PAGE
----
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Document Type

Thesis - University Access Only

Award Date


Degree Name

Master of Science (MS)


Agricultural and Biosystems Engineering

First Advisor

Daniel Humberg


A new abrasive blasting system was designed to satisfy the unique design requirements of an abrasive applicator to be used in a novel, post-emergence, selective weed control method in organic cropping systems. Specifically, the desire to eliminate the pressurized reservoir and wear of the nozzle throat that plagues commercial pressure blast designs led to an entirely new abrasive blasting system composed of a perfectly expanded nozzle to accelerate an airstream, followed by entrainment of abrasive in a larger constant-diameter section where additional ambient air is also entrained to minimize the effects of friction. Extensive theoretical models were implemented during the design of each component in the abrasive blasting system including the oil-flooded, rotary screw air compressor, the perfectly expanded nozzle, and the abrasive entrainment section in order to aid in design decisions. The performance of the concept nozzle assembly was quantified with experimental results of its abrasive velocity, pattern width, and air and abrasive consumptions and compared to experimental results obtained with a conventional pressure blast nozzle. The effect of operating parameters including blasting pressure and abrasive loading ratio were also quantified. Particle velocity was measured using a double-disk apparatus to compute their time of flight. The experimental results validated the new theoretical models proposed. The abrasive velocities produced by the new blasting system fell short of the pressure blast nozzle but exceeded the typical abrasive velocities of comparable suction blast systems and the threshold velocity needed to control weed growth.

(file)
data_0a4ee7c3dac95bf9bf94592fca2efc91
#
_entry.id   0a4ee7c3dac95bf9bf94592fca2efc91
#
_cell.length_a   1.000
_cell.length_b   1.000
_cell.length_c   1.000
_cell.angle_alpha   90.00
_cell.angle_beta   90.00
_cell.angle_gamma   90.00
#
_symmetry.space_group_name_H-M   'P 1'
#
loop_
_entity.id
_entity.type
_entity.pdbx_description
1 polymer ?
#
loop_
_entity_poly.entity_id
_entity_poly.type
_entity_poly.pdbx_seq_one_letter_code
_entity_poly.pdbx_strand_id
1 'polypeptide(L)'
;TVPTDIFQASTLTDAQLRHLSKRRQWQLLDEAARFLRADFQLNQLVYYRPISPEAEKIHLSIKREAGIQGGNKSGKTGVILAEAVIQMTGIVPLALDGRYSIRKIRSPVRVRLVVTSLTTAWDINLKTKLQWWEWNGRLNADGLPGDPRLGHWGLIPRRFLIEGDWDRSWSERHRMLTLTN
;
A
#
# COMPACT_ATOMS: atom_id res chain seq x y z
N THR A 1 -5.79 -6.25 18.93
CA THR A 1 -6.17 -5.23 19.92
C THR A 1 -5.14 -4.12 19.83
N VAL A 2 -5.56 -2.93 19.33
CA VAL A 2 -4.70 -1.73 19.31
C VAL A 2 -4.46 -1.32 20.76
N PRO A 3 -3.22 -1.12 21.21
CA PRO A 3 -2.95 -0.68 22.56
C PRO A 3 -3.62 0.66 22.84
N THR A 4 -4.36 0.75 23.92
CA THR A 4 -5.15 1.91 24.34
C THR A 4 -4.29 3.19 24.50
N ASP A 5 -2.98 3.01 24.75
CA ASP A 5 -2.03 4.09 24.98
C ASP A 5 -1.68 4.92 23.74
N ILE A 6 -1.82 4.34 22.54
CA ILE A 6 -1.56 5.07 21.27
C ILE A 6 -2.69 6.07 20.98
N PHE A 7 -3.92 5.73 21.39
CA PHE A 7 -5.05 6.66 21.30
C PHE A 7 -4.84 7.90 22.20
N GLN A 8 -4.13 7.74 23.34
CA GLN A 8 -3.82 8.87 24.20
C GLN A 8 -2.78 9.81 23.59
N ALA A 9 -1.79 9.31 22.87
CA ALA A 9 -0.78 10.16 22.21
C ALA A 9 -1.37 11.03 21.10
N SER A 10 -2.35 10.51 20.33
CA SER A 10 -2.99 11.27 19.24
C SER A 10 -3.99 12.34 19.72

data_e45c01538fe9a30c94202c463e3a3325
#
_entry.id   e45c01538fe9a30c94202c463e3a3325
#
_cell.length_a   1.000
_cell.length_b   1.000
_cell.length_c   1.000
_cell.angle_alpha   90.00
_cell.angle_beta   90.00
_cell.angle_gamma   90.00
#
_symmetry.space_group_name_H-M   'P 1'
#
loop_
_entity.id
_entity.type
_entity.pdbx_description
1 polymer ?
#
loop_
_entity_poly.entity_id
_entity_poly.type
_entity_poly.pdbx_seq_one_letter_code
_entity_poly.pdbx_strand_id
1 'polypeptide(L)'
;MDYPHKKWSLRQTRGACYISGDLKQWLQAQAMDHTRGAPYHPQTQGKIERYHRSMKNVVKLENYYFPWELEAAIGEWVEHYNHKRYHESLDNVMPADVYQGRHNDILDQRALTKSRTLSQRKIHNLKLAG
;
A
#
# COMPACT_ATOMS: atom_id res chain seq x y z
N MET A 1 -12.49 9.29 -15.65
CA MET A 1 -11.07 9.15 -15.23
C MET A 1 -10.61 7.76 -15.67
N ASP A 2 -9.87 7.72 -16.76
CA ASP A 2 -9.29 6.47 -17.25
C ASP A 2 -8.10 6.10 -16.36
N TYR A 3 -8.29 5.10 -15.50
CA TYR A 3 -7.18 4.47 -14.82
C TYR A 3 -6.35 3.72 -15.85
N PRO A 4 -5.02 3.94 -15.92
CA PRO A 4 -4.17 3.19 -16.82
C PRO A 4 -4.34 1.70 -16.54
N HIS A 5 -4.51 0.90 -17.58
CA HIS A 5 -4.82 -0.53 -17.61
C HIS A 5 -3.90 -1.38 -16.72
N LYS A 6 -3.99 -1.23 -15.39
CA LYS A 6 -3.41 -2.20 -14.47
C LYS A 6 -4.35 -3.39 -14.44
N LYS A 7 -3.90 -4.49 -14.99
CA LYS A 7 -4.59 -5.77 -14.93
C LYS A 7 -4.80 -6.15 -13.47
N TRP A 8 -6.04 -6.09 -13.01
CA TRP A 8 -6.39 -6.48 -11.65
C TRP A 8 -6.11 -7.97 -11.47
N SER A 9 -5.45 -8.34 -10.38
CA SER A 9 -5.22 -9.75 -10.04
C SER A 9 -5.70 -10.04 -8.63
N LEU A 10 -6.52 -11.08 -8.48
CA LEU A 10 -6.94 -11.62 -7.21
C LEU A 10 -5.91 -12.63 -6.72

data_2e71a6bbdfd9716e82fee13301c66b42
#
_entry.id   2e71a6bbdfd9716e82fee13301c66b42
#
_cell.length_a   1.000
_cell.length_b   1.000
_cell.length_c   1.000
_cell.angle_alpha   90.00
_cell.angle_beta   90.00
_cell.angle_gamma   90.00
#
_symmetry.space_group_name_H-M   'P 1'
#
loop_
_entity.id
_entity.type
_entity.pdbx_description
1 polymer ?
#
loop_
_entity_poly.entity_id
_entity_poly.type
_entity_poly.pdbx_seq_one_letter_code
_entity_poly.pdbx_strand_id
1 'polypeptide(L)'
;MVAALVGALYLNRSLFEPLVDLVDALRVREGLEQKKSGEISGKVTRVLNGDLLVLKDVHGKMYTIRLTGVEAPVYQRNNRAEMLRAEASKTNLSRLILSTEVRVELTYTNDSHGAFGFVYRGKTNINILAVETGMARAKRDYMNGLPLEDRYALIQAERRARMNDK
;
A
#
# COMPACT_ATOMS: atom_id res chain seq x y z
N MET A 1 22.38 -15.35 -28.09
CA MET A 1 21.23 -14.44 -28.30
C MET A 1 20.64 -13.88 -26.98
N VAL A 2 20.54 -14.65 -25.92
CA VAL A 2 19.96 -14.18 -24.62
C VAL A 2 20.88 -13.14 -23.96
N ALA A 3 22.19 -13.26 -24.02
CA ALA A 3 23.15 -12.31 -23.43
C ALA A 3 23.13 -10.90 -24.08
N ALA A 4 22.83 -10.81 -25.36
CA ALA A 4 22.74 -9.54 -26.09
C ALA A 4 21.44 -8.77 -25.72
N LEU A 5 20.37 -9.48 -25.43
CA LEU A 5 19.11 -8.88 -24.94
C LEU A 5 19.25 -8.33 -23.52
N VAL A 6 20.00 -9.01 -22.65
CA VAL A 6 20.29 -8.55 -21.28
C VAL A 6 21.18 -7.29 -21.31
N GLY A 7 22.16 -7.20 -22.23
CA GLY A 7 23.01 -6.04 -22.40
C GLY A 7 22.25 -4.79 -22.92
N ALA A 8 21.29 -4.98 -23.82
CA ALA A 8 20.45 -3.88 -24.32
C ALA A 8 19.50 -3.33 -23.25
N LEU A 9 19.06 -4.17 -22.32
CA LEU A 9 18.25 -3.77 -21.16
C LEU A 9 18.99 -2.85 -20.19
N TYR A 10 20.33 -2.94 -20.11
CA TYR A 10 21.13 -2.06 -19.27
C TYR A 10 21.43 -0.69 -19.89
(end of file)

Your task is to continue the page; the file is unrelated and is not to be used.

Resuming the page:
Library of Congress Subject Headings

Weeds -- Control
Blasting Machines


Includes bibliographical references (leaves 178-180)



Number of Pages



South Dakota State University


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